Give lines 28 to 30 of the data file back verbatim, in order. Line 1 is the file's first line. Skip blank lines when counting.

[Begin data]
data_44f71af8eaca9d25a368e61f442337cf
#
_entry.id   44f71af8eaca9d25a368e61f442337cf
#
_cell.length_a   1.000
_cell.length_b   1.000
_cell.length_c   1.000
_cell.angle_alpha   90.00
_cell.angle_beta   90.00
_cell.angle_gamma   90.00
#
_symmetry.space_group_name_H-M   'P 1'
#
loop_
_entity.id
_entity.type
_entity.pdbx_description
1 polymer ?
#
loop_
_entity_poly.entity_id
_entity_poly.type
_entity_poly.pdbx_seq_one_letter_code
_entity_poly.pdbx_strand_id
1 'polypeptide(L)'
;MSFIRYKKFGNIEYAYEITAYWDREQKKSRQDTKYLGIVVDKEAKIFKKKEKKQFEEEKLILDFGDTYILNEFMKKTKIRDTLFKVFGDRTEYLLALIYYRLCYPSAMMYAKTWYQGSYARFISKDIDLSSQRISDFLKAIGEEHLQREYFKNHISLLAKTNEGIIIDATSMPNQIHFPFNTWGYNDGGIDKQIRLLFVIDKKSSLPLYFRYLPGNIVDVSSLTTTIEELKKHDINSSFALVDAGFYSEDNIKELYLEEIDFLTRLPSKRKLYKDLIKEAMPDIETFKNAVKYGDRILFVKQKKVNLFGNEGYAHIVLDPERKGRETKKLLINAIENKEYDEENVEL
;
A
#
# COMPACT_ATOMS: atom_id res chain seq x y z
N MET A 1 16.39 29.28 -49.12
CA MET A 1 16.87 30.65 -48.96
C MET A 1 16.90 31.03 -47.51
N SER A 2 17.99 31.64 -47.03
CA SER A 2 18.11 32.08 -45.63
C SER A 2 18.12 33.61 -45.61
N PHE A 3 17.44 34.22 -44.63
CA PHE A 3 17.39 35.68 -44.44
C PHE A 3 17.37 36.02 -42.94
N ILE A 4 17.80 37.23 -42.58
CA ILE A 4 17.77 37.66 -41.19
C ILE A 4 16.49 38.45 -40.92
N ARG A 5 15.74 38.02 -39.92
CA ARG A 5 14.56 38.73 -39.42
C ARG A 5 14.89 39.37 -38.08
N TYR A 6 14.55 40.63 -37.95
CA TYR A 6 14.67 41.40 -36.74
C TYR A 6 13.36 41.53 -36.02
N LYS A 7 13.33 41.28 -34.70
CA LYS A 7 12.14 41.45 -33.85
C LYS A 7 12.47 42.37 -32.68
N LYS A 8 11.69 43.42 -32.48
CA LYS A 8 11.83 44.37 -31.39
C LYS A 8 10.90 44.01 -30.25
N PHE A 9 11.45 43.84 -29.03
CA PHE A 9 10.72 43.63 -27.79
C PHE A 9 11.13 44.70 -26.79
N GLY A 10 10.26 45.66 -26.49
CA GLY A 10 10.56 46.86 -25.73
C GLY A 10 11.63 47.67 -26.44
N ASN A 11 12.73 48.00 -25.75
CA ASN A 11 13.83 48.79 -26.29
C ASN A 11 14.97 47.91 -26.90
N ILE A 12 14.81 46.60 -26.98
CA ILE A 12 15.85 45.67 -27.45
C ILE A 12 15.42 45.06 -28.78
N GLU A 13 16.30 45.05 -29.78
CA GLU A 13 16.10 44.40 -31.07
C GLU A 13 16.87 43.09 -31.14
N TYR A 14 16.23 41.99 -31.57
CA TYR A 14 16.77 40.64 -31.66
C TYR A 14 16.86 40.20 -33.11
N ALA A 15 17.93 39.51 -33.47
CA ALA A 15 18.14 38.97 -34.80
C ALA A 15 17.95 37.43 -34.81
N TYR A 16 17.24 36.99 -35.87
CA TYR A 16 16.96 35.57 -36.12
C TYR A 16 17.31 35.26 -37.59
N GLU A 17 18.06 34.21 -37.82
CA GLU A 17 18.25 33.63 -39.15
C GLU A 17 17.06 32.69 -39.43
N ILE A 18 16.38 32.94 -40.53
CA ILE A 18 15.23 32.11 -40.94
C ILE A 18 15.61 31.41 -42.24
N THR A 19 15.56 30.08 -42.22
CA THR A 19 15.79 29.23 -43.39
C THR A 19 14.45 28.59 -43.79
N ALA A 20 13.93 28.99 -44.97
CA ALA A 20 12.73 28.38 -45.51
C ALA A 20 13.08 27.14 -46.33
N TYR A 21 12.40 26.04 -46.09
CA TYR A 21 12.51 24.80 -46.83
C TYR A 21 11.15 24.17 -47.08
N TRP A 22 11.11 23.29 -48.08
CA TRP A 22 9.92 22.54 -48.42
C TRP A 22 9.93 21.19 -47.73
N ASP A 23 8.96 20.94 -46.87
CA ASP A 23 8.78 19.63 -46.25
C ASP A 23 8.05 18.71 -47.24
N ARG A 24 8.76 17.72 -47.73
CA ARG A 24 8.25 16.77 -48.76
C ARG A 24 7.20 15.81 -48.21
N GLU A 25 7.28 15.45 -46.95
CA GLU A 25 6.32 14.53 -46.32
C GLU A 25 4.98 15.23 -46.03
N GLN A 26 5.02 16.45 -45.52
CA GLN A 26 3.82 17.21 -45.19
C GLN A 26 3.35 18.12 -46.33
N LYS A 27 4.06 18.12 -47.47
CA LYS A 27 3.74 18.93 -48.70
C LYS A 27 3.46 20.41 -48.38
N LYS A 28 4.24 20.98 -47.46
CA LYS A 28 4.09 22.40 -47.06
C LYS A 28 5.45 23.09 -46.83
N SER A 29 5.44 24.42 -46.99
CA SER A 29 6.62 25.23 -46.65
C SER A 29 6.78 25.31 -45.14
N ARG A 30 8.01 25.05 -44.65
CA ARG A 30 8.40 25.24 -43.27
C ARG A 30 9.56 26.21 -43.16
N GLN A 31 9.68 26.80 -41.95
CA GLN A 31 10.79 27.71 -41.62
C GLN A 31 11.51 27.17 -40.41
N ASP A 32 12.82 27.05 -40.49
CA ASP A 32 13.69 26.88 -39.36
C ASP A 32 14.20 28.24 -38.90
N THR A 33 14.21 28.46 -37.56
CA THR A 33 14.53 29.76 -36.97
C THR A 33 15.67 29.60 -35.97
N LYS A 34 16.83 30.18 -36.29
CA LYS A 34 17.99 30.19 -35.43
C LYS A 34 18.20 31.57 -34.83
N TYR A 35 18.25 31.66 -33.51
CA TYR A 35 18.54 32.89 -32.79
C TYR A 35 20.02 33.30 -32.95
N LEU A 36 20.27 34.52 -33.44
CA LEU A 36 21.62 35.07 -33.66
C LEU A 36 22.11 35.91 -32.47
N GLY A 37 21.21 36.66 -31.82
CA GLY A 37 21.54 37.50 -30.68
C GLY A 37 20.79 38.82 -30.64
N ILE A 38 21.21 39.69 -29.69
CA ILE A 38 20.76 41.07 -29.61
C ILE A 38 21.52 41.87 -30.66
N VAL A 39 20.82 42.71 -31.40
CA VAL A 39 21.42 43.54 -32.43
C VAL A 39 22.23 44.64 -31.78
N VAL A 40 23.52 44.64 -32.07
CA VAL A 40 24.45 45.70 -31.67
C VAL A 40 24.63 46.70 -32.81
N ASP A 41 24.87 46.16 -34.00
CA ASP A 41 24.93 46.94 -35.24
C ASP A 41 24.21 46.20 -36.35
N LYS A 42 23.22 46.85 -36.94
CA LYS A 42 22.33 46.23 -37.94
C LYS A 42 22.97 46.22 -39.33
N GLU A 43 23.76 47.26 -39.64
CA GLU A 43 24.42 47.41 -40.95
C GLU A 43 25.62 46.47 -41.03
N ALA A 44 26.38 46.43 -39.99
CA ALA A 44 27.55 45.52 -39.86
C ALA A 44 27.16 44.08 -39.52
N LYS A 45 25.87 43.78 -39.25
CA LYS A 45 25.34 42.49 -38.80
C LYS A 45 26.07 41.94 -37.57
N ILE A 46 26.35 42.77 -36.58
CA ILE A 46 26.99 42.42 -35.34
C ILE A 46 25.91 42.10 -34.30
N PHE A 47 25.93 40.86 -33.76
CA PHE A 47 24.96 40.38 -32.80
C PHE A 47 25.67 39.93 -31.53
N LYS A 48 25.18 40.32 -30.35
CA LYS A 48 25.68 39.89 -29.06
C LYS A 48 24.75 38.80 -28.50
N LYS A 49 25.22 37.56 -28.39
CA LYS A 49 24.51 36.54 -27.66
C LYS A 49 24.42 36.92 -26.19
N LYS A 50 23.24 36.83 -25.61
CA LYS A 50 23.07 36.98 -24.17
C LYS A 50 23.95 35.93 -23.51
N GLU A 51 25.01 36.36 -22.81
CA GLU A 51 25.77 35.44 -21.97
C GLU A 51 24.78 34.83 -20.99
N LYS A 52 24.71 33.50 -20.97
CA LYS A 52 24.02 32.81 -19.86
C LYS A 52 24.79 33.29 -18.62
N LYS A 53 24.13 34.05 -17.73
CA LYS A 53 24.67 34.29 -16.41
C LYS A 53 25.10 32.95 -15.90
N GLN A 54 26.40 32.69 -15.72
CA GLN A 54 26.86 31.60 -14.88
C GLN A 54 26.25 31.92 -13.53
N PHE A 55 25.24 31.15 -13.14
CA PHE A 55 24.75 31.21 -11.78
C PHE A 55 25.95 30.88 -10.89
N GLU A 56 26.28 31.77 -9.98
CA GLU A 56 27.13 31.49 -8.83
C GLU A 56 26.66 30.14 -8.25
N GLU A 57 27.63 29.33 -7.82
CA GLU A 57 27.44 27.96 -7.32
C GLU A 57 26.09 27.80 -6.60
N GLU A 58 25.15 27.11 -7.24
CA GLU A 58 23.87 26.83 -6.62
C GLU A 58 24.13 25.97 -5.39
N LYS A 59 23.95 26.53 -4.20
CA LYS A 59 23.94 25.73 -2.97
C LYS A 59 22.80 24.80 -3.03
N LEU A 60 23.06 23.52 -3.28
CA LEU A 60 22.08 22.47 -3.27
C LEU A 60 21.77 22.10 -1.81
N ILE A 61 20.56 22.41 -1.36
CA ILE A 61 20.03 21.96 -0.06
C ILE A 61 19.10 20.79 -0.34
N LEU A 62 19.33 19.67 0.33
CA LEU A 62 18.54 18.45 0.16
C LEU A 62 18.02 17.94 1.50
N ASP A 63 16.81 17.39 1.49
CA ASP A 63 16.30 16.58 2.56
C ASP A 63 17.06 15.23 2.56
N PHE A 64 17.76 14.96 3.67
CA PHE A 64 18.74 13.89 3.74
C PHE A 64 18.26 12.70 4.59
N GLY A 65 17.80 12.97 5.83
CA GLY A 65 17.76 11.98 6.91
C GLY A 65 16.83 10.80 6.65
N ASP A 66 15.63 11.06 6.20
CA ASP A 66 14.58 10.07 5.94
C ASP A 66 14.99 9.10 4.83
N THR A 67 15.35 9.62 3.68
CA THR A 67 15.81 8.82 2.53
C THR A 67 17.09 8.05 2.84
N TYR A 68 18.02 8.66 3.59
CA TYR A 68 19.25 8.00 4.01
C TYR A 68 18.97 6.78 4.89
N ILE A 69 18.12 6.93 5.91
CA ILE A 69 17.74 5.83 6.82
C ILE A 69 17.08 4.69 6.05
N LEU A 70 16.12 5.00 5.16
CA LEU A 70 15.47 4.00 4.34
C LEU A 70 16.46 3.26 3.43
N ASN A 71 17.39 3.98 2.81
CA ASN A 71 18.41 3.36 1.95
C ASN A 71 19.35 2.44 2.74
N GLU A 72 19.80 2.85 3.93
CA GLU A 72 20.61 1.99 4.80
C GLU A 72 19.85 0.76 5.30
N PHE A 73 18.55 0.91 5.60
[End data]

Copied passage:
A
#
# COMPACT_ATOMS: atom_id res chain seq x y z